Each of these designs utilized some type of frame over which the reflective membrane is stretched:
Pajes (U.S. Pat. No. 2,952,189, 1960) and Bochmann (U.S. Pat. No. 3,610,738, 1971) utilized a drum design.
Kopitko (U.S. Pat. No. 3,031,928, 1962) utilized two parallel plates, with the film stretched at the midpoint.
One problem with previous designs is that although the reflective membrane affords an inexpensive method of presenting and manipulating large surfaces for the purpose of directing electromagnetic radiation or other energy, the framework for the membrane must be very strong to withstand the considerable pneumatic forces required to establish the membrane shape with minimal distortion. The primary aim of the frame is to establish a nearly perfect round shape with a circumferential raised portion that establishes a near perfect plane for the attachment and sealing of a non-porous membrane to the frame structure. An internal cavity is required to allow for the deformation of the membrane material. These past designs often utilized heavy and expensive frames.
Kopitko (U.S. Pat. No. 3,031,928, 1962), and Brantley, Jr. et al, (U.S. Pat. No. 4,033,676 1977), Kojabashian (U.S. Pat. No. 3,880,500,1975), Leonhardt, et al (U.S. Pat. No. 4,352,112 1982), and Soliday, et al. (U.S. Pat. No. 5,680,262 1997) all address this problem by utilizing two membranes with the vacuum or pressure within, thus equalizing much of the resulting forces. This has the disadvantage in that since both membranes stretch, the frame needs to be of considerable width to prevent the two membranes from touching in the middle when a vacuum is applied. Also, the sole structural element becomes the outer ring or drum, which can still oval and warp, distorting the desired focus or other manipulation of the directed electromagnetic or other radiation. The ovaling stress is non-uniform, and also tends to exacerbate the formation of wrinkles or waves in the membrane surface.
Inflatable systems eliminate much of the weight problem, and add a portability function, but tend to experience more distortion.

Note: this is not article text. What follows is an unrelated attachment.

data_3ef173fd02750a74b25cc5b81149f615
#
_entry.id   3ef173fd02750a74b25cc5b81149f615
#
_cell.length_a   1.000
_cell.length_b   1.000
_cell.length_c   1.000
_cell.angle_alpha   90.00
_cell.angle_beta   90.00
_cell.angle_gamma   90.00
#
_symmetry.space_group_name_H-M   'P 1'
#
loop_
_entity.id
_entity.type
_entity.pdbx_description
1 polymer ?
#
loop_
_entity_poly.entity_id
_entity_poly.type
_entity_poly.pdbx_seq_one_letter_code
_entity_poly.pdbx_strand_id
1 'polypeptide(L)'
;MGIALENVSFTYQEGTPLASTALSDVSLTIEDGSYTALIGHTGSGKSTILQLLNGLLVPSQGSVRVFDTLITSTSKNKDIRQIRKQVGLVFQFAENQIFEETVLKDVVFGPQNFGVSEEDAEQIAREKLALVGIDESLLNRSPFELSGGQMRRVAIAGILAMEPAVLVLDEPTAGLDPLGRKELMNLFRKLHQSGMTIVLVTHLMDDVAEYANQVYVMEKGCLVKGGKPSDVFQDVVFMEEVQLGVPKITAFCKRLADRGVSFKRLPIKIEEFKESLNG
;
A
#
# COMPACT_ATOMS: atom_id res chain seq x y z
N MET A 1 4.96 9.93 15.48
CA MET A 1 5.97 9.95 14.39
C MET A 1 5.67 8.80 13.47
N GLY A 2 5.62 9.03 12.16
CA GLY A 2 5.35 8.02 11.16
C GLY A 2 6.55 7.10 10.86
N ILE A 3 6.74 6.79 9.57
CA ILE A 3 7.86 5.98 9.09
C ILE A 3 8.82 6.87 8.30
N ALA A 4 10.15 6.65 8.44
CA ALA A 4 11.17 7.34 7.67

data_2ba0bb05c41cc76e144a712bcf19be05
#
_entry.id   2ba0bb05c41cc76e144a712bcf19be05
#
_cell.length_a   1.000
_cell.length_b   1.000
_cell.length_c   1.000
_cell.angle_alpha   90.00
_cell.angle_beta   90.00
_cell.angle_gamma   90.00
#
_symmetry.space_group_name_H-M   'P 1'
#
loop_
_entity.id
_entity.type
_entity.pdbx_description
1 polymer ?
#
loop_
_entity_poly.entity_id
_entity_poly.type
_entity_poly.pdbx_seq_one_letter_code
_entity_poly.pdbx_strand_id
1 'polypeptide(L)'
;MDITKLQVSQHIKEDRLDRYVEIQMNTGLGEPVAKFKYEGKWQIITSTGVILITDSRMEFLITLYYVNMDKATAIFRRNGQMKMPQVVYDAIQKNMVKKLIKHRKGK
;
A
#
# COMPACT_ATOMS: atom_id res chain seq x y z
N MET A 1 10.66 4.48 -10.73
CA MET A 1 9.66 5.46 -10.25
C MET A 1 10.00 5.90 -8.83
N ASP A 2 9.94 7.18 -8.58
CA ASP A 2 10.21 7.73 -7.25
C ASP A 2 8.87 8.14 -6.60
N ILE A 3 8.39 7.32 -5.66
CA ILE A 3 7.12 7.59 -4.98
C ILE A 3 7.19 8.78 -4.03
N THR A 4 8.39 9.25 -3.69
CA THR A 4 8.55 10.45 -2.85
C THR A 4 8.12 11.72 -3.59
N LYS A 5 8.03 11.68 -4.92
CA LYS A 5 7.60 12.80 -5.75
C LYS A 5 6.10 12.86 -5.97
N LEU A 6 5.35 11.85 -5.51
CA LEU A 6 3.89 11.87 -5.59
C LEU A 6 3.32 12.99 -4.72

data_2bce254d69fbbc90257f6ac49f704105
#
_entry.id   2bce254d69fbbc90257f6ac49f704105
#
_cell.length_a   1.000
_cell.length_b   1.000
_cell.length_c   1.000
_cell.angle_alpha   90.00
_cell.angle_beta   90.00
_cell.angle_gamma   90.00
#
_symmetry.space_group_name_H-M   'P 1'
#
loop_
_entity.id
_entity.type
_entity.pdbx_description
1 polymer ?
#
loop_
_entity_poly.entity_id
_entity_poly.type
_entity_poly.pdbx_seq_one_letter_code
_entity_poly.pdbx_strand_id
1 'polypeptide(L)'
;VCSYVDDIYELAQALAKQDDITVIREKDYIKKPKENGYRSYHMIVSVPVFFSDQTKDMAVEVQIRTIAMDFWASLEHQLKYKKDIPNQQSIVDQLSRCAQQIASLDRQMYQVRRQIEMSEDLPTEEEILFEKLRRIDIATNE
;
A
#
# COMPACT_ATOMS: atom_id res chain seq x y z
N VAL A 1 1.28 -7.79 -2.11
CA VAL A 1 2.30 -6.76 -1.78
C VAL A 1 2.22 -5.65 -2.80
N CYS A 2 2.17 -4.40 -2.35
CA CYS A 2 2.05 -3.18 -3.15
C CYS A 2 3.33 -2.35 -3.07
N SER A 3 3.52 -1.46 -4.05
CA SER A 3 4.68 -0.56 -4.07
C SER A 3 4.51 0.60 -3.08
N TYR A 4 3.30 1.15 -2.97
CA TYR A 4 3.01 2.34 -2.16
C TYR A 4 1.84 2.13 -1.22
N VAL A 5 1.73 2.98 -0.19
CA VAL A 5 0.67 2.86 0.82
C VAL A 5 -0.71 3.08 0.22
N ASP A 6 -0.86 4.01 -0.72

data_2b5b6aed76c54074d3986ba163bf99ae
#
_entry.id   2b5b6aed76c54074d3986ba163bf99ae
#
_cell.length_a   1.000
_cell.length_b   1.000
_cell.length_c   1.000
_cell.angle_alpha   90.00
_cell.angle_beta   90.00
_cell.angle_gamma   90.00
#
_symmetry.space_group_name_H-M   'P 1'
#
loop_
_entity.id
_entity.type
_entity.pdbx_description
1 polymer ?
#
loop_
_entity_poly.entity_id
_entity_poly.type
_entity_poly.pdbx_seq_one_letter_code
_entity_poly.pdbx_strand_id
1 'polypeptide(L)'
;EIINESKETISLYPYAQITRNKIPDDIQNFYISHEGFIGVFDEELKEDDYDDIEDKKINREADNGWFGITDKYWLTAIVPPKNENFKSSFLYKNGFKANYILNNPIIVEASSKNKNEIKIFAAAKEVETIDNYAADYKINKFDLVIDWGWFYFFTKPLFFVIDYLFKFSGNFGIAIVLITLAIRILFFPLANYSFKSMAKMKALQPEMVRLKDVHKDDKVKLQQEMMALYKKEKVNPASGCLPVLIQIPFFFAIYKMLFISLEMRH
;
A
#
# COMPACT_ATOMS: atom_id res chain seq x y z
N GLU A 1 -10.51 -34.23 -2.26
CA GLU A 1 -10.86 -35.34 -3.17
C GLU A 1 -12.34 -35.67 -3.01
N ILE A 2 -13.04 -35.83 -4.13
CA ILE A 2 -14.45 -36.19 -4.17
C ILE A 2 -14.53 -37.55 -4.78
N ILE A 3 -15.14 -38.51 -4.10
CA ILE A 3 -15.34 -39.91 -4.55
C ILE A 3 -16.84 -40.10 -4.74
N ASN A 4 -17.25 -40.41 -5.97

Mcreary (U.S. Pat. No. 3,056,131, 1962) circumvents the frame with an inflatable dish with reflective material on the back side, and transparent material at the front.
Wladimir von Maydell et al. (U.S. Pat. No. 3,326,624) describes an inflatable mirror for use in space-based applications.
One object of this invention that is believed to solve many of these problems is an improved frame design, utilizing a combination of two basic geometric shapes (a ring and a flat plane) which are mutually reinforced to arrive at a lightweight, rigid and true structure for supporting the stretched membrane.
Leonhardt, et al (U.S. Pat. No. 4,352,112 1982) describe utilizing a circumferential ring or rings with a vertical member to increase height in a drum-like arrangement. The ring or rings, however are described with two membrane surfaces forming the top and bottom walls of the structure.
Ring reinforcement has been applied in the past for a wide variety of unrelated applications, such as rolling a lip into the rim of a paper cup, a formed lip of a jar lid, and as with the molded lip on a container or with flying discs:
Schmidt (U.S. Pat. No. 4,130,234, 1978) and others discuss improved methods of rolling a lip surface into a cup design for greater strength. The goal here is to economically increase the strength of the rim.
Sassak (U.S. Pat. No. 5,116,275, 1992) discusses a flying toy with a reinforcing lip, but molded in.
Weiss (U.S. Pat. No. 5,366,403, 1994) discusses utilizing a reinforcing ring to convert a disposable plate into a flying toy.
Gilliam, et al. 6,761,283 2004 and others describe molding a lip, or “brow ridge” into a container and closure for same as a way of increasing the strength.